Otherwise, throw them out! I have even written my own drum parts when giving first time concerts for parents in a school band setting.

Personally I have simply taken what I have used over the years and written out everything on Sibelius and combined my material with the
best of what works for other people. Never stop learning! Use what works and throw out what doesn't. And remember every student is different.
What makes one tick will fail with another. It is a non-ending experiment and adventure to see what works and what doesn't and it is an exciting
process as you see the face of a young student light up and smile as they experience success.

Teach progressions using the pattern 4-2-1 and insert various rhythm patterns into the formula. Young drummers must get into the habit of
repetition for muscle memory- but remember.....bad repetitions produce bad habits that are very difficult to break.

Introduce rudiment figures after the basic strokes and combinations are comfortable. I teach buzz rolls before open rolls. (others may do just the opposite).
Make sure the kids can meter the rolls using basic 16th/ 8th figures. Hand motions should not change when transitioning to the roll figure or progression.

Paradiddles are a good place to start. And besides, the name sounds funny and the kids like to tell their parents about learning to play something
that has a funny name. I always tell my kids,"Hey, if your parents ask you" what did you learn in school today", don't tell them "Nothing"- tell them you
learned to play a paradiddle. Then the parents start the process of supporting their kids' music education. You never know what sparks a parent
to become involved. (hey- they might end up driving the equipment truck some day or lugging around all those heavy marimbas and vibraphones!)

With flams I like to teach multiple rights and show the students how low the left grace note should be played. (isolate this small stroke). Then
move on to multiple lefts and then alternate. Later on add flams to basic rhythmic figures before introducing flam rudiments per se.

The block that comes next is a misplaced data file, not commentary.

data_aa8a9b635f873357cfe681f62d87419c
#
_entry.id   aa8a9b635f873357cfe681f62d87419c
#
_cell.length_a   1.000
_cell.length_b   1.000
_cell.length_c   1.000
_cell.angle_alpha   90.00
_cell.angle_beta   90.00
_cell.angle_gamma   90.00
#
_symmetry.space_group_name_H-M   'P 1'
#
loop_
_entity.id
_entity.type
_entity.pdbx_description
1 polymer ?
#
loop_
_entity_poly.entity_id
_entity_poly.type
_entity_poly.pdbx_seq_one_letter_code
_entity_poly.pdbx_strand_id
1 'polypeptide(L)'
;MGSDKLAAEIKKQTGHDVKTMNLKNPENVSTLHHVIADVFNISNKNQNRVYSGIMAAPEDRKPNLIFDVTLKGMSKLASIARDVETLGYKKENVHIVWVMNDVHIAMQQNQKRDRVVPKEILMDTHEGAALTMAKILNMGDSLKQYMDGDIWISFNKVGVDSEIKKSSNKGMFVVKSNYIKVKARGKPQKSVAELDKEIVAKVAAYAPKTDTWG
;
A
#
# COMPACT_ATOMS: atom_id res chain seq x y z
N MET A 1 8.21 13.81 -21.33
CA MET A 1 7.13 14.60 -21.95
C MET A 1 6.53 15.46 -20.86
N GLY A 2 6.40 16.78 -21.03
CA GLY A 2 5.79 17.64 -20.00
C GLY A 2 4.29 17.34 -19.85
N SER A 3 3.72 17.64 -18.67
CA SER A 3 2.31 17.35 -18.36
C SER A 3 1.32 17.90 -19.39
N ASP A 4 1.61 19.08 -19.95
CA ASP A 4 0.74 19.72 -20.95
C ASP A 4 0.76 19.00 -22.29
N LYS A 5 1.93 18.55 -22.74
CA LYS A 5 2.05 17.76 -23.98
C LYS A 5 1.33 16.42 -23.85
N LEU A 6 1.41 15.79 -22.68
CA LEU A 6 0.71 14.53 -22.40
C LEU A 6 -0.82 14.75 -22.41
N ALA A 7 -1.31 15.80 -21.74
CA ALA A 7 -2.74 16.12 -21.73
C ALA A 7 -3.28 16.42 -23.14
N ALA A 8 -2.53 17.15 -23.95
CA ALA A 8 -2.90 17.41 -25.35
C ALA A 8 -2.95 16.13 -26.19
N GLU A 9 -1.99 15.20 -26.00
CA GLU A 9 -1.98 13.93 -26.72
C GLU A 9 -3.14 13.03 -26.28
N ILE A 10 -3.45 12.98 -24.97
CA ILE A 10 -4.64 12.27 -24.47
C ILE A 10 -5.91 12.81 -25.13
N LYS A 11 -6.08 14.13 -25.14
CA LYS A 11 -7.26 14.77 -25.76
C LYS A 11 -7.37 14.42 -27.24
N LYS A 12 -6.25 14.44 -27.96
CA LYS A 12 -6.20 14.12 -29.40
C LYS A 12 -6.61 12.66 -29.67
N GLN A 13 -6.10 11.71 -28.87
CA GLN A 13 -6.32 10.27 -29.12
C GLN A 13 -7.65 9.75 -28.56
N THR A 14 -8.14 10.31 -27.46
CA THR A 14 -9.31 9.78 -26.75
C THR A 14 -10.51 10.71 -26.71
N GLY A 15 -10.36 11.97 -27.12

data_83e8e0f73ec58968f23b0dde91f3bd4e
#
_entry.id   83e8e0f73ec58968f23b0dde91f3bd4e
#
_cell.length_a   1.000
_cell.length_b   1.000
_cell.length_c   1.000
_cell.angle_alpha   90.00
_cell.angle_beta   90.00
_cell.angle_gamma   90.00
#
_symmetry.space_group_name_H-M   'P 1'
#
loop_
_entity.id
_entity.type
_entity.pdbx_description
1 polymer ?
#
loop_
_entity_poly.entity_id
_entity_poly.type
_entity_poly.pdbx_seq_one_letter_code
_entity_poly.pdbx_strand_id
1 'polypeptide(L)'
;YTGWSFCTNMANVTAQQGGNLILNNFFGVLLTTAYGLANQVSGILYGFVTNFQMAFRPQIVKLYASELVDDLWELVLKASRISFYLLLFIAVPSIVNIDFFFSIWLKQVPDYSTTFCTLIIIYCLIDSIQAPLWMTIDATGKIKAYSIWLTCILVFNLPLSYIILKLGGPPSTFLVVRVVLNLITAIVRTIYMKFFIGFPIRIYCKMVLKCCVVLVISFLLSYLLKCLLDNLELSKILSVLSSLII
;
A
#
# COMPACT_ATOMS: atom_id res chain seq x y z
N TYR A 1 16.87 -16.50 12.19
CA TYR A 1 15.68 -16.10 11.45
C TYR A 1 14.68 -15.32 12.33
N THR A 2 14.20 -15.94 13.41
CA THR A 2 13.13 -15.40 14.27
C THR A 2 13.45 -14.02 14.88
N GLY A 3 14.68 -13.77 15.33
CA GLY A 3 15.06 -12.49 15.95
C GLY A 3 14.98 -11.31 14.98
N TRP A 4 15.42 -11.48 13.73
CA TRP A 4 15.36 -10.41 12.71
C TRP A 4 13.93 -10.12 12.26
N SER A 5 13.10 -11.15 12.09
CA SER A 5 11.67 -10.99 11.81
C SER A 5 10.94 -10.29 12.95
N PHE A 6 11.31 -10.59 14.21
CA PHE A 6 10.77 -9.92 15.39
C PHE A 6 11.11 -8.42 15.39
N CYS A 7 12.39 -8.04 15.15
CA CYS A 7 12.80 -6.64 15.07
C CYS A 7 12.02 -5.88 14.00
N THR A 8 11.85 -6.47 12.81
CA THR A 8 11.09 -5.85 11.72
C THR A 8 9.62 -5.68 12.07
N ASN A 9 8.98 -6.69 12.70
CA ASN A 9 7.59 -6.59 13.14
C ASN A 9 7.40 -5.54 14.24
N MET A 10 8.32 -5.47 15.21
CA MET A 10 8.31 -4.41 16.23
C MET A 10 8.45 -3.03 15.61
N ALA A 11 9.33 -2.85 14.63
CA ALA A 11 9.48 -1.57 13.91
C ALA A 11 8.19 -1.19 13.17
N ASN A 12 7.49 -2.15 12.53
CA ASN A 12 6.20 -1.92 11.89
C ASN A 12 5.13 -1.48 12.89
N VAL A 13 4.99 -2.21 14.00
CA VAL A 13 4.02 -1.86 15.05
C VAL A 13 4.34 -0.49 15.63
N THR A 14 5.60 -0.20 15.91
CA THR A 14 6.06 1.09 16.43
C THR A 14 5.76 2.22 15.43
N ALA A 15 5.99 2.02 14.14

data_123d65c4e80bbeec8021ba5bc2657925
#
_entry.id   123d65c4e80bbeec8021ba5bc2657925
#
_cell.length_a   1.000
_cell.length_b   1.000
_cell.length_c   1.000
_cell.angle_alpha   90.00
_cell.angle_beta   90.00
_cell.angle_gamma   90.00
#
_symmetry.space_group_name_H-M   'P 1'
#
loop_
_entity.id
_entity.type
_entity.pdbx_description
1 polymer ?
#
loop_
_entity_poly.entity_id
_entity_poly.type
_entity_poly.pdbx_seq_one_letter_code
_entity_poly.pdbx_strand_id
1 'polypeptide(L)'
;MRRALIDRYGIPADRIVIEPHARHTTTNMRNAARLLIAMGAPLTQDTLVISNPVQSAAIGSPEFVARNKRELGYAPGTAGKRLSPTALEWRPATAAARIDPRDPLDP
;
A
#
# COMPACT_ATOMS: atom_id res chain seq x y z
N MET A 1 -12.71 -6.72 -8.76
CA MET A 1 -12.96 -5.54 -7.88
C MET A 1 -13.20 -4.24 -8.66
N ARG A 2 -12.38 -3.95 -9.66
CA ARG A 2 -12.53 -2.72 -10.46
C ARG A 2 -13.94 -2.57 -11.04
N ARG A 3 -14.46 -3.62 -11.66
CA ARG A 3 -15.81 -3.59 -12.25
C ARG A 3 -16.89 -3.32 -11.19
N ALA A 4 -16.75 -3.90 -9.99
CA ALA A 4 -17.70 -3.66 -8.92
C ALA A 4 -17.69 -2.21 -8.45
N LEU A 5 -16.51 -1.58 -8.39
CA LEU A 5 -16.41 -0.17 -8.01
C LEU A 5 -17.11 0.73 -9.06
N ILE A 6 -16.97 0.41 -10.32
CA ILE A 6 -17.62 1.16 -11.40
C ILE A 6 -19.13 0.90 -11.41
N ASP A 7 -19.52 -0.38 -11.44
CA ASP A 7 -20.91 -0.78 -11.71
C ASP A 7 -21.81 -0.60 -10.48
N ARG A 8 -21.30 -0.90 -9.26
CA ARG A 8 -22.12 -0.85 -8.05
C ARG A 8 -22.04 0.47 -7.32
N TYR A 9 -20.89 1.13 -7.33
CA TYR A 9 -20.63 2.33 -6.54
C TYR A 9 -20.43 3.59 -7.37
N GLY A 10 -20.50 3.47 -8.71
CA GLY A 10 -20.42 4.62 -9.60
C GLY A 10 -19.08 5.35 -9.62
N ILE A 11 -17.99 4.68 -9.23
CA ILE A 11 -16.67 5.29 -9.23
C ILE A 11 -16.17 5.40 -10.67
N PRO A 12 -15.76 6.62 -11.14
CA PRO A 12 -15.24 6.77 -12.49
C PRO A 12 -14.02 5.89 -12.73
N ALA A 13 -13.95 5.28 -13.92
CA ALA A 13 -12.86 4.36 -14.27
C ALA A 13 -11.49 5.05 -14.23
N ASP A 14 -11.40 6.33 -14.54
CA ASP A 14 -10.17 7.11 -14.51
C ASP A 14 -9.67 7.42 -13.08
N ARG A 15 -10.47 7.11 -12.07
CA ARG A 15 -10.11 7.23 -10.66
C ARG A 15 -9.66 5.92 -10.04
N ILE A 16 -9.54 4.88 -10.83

Recently I have started burning CDs with "drumless backing tracks" for students (and me!) to play along with. It provides a very steady metronome beat
and provides more interest as they rep out the basics. You can find these all over YouTube.

Hope this helps some.

Keep on drumming and keep us posted on your success stories. (and failures.... because that's part of the learning process for sure)

Enough rambling.


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PostPosted: Mon Jul 16, 2018 11:33 am 
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Great advice, Dennis. I wish you could do a clinic with my perc. It's the smallest section I've had in almost 30 years of teaching marching perc.


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PostPosted: Tue Jul 17, 2018 5:25 pm 
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What i would do is have the kid come to my house. I would give them a bucket and sponge, and have them wash my car for the first three months. I would instruct them to wax it after; "wax on; wax off" .. :-)


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PostPosted: Tue Jul 17, 2018 8:47 pm 
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Painting fences and sanding floors both help too.